Palm Sunday… The Donkey, a poem by G.K. Chesterton is a reminder of the place occupied by the donkey, and the dreams. Ah, the humility of the lowly creature that carried the Lord Jesus on its back, as the people flung and waved their palm branches, shouting, “Hosanna! Hosanna!” Ah, the need to be mindful of, and listen to our dreams, no matter where they may lead.

To remember that this donkey, called a colt in the Scriptures, but a donkey, an ass, is simply meant for carting and carrying goods. Such a lowly creature, a humble one, carrying the Lord Jesus, himself humble. To remember the role that dreams played in getting Jesus onto that donkey.

I think of the donkey that ferried Mary to Bethlehem. Another donkey probably was pressed into service when Joseph, Mary and the child Jesus fled from Herod’s clutch. And yet another likely brought them back to Nazareth from Egypt, after Joseph was informed in a yet another dream, that it was safe to return.

It was not safe to return to Jerusalem Continue reading

A Reflection on John 5:1-16

(This is the text of a reflection that I offered at Lenten Tuesday Evening Prayer at St. Edward the Confessor. I am reflecting on Tuesday’s Gospel, John 5:1-16.)

The Pool of Bethesda, Jerusalem, November 2004. Photo by Fran Rossi Szpylczyn

The words stung as I read them; he wrote: “It’s kinda like this… Many cripples were left waiting at the Pool of Bethesda. I doubt their pain would be mollified by your words. After listening to you talk about the free response that is love, a Deuteronomistic view of the world, and Job 39 – and after you and Jesus walk away with the cheering admirers – they’d still be crippled, in pain, and left behind at the Pool.”

* Ouch *

Those words came to me in the form of a recent blog comment. Ironically it came in response to a blog post that I had written about how lovely evening prayer, and our community at St. Edward’s was. This person had already left a few comments at the blog, appearing like a peaceful, unbelieving, and wistful interloper, but in retrospect, he seemed somewhat hurt and angry. My concern for him was countered with knowing that there were probably no words that I could offer to him. It was not lost on me that the last line of his comment referred to the very Gospel I would be here to talk about tonight.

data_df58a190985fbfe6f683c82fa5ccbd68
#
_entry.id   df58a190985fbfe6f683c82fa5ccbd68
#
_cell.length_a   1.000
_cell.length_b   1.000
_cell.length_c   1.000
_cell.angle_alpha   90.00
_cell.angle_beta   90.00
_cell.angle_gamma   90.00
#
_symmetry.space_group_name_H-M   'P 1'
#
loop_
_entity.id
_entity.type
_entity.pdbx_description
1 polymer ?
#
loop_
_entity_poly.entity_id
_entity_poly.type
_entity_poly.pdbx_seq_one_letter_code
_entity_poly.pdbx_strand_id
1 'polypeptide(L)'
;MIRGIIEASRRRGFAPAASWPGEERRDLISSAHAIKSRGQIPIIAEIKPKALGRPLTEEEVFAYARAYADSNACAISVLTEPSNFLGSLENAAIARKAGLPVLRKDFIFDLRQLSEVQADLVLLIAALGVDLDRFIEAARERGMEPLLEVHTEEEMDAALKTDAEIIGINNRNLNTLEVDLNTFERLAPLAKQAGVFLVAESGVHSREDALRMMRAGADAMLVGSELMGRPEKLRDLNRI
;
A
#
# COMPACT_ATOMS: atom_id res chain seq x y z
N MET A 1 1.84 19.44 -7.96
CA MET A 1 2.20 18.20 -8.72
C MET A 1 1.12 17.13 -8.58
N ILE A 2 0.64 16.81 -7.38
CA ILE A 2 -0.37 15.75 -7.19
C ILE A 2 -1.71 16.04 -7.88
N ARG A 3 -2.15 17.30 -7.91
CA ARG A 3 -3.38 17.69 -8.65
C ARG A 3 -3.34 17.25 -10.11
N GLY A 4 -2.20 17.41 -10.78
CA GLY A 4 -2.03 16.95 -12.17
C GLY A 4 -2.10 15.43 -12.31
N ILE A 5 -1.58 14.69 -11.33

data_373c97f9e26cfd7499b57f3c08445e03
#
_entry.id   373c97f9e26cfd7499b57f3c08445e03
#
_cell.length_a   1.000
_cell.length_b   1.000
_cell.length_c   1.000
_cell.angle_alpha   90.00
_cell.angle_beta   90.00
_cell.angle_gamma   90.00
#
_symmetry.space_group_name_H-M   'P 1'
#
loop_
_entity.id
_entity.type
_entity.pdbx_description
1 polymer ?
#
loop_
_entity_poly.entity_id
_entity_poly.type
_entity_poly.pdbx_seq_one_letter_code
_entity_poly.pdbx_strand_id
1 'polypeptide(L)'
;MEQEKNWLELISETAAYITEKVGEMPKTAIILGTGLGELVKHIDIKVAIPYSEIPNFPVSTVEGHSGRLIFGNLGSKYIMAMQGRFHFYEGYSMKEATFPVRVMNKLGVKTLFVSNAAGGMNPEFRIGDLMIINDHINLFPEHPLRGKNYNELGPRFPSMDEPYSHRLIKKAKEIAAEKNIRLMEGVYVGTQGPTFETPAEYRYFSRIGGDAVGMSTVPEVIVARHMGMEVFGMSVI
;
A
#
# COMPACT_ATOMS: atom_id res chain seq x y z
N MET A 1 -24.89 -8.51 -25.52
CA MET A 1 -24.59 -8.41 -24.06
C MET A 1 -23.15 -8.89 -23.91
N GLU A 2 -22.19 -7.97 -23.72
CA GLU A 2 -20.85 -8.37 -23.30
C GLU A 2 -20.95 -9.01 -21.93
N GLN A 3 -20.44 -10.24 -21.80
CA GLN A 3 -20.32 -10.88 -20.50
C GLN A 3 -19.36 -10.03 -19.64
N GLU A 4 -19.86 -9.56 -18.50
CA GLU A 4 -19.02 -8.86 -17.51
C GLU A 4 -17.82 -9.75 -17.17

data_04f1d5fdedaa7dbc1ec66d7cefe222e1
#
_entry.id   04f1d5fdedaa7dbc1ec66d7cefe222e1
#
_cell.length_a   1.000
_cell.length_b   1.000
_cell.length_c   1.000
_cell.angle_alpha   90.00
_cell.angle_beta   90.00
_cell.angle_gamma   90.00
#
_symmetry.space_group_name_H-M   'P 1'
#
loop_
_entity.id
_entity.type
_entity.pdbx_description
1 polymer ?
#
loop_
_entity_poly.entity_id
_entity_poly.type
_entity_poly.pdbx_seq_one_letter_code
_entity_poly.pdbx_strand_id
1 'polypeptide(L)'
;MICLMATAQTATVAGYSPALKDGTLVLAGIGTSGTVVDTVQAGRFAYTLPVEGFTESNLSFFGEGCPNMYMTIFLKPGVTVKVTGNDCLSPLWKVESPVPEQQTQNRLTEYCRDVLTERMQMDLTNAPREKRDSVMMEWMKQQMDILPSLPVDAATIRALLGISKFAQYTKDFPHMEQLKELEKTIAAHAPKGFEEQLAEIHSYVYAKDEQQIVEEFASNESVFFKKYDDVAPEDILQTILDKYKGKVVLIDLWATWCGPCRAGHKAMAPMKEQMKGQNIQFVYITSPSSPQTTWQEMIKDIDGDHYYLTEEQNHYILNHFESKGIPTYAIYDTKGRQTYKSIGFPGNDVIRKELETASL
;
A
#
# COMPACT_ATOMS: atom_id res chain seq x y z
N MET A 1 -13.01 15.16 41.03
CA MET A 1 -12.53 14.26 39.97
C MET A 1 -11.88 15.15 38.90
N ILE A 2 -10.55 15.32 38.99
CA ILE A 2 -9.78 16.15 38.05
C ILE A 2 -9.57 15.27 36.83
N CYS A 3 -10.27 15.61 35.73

This is where I Continue reading

Monday Musing

Uh-oh… it has happened again. Monday is here and no musing is to be found. After a busy week at work and some other matters, I ran out of time. And I ran out of steam.

Mea culpa!

If you did not already read it, here is yesterday’s piece.

I shall return! Thank you so much for reading and walking with us on this faith journey.

 

About those tables… Some thoughts on today’s Gospel

(This was also published at the Times Union website today.)

Recently I heard a priest tell a story about when he was growing up. This man is probably about 6 or 8 years younger than I am. He is younger, this I know to be true. He is very gregarious and very funny, but like so many funny people, he is actually saying something serious almost all the time. He was telling us that when he was a kid, sometimes it seemed that all he ever learned was that Jesus handed out daisies. Oh that image, Hippy Jesus, nice all the time and always feeling kind of groovy, mellow and cool.

Forgive me if you find me irreverent, but that is how the image pops up for me. And frankly, it is an image of Christ that I am not too fond of.

While we are at it, I find that the idea that Jesus is judging us with suspicion all the time, and making sure that we behave, is not helpful either. Oh Jesus help us! Jesus holding our hands and giving out daisies is not helpful; Jesus smacking us down. Is this the best we can do?

Why must we project all this on the Lord? OK, OK – for the record, I have spent time in both camps; Tough Love Jesus and Hippy Jesus. At least in my own discernment, I found that those images had a lot more to do with me and where I was at that time, than with Jesus. On knowing God, St. Augustine said, “Si comprehendis, non est Deus.” (If you think that you understand God, that is not God.) Quite simply, God is Continue reading